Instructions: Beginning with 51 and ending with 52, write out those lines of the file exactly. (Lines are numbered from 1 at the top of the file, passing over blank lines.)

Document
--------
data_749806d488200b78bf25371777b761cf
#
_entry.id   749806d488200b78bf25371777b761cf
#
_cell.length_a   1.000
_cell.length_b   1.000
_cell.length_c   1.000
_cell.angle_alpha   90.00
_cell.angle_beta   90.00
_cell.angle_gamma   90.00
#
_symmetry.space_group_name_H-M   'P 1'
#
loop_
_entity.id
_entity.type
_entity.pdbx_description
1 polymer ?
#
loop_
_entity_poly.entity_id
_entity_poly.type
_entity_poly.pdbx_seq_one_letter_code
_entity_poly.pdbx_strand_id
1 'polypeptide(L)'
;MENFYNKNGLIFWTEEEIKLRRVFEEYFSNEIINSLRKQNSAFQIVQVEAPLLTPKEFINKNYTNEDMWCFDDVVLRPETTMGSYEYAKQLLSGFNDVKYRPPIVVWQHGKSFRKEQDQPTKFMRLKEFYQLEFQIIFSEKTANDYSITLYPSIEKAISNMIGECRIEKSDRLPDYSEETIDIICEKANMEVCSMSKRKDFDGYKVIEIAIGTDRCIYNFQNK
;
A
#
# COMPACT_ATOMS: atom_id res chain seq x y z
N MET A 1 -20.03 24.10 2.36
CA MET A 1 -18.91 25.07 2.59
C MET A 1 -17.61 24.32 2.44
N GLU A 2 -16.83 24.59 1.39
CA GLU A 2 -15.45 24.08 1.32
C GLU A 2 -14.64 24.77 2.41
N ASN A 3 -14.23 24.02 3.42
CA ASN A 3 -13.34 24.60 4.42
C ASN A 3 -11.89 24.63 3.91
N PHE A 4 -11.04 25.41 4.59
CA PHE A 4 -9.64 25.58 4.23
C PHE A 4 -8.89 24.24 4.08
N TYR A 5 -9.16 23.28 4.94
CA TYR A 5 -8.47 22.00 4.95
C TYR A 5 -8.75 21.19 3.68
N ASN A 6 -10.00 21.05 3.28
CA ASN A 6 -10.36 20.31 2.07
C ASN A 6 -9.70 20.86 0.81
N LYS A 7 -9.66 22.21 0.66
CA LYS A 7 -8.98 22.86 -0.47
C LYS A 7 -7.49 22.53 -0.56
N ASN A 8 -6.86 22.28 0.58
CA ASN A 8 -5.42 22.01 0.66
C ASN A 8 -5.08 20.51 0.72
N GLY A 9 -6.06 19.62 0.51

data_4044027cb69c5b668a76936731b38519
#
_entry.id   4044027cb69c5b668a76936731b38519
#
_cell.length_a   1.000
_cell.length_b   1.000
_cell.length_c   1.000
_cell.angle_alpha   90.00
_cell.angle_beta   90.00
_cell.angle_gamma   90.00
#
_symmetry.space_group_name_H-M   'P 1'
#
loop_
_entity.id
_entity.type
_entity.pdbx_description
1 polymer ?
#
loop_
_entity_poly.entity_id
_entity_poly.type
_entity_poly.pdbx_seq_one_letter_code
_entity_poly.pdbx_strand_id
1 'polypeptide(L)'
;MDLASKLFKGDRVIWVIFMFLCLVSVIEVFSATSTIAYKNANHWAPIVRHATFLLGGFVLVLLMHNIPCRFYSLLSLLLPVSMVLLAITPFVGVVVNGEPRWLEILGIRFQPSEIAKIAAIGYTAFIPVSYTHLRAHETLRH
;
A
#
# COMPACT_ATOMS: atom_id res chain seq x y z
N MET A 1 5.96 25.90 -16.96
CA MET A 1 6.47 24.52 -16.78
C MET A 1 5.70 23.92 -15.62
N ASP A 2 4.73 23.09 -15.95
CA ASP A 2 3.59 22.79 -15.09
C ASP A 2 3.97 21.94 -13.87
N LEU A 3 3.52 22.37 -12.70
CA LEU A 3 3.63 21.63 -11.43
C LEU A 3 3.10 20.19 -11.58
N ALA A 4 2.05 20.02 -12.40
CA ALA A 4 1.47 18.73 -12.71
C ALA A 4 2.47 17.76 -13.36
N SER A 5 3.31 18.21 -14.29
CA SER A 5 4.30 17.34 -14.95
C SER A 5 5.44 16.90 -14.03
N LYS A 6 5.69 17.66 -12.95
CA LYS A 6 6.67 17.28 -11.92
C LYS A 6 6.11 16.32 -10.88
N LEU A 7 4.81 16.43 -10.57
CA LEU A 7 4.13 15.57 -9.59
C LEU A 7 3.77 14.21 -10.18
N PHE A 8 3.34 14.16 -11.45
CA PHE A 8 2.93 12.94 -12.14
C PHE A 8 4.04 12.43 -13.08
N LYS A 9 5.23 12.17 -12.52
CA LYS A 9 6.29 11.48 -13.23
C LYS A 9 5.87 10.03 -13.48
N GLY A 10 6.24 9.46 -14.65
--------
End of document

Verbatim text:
C LYS A 7 -7.49 22.53 -0.56
N ASN A 8 -6.86 22.28 0.58